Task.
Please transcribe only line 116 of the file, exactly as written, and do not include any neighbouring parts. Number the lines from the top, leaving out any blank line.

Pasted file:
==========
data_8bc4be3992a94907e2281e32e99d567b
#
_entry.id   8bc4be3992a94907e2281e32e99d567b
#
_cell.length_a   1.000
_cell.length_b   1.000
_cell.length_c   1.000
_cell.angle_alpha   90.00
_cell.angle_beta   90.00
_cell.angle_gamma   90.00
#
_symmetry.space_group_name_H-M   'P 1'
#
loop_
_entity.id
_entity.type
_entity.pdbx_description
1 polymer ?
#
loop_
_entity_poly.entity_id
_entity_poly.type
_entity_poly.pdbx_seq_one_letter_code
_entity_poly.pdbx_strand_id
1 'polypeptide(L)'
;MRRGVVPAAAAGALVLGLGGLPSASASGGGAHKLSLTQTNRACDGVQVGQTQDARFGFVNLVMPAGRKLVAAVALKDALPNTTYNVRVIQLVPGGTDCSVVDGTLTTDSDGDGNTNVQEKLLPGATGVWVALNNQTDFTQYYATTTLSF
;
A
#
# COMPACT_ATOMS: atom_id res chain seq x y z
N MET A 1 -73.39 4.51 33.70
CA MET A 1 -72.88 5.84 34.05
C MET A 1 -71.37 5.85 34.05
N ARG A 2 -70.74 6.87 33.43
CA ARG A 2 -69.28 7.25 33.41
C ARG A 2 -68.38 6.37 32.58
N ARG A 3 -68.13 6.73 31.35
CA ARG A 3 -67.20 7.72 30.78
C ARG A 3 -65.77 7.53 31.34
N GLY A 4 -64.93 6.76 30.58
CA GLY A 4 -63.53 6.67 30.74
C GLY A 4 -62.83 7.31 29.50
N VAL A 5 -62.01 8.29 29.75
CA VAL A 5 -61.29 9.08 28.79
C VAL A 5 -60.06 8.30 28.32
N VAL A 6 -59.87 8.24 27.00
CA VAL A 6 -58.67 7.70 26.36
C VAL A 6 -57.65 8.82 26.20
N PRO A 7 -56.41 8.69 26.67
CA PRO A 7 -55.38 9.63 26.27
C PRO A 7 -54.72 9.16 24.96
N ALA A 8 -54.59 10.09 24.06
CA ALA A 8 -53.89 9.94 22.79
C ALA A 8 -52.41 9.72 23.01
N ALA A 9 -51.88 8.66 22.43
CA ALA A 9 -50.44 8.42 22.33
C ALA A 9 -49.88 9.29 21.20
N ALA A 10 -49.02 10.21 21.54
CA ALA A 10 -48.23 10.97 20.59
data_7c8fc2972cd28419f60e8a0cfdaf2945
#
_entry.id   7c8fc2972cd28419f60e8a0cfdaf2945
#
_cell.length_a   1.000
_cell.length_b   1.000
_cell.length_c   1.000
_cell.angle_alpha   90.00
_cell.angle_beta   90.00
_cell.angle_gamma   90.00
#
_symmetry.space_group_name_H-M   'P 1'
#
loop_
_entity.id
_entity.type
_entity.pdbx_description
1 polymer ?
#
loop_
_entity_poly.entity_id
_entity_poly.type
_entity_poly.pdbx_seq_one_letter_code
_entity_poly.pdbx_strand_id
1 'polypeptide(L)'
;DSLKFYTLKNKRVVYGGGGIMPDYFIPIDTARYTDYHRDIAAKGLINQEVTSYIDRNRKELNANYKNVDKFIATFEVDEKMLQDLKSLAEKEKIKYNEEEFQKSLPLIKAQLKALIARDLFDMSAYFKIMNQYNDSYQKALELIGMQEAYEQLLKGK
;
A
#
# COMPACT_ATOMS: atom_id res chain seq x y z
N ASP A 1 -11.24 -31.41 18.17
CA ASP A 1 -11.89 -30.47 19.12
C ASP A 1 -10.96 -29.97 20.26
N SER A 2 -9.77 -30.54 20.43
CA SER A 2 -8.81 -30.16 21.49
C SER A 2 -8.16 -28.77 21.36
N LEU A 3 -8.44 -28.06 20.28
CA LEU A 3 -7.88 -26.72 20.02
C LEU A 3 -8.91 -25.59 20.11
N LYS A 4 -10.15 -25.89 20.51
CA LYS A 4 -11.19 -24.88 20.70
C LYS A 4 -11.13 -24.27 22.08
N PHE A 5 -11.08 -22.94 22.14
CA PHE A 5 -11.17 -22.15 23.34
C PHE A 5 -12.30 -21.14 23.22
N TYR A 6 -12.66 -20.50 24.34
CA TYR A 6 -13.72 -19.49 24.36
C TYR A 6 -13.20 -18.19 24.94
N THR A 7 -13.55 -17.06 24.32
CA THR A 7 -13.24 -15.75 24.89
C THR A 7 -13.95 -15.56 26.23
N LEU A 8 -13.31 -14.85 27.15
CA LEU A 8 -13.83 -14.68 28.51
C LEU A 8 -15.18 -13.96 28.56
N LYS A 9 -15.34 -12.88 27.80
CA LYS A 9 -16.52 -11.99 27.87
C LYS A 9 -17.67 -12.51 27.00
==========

C LYS A 9 -17.67 -12.51 27.00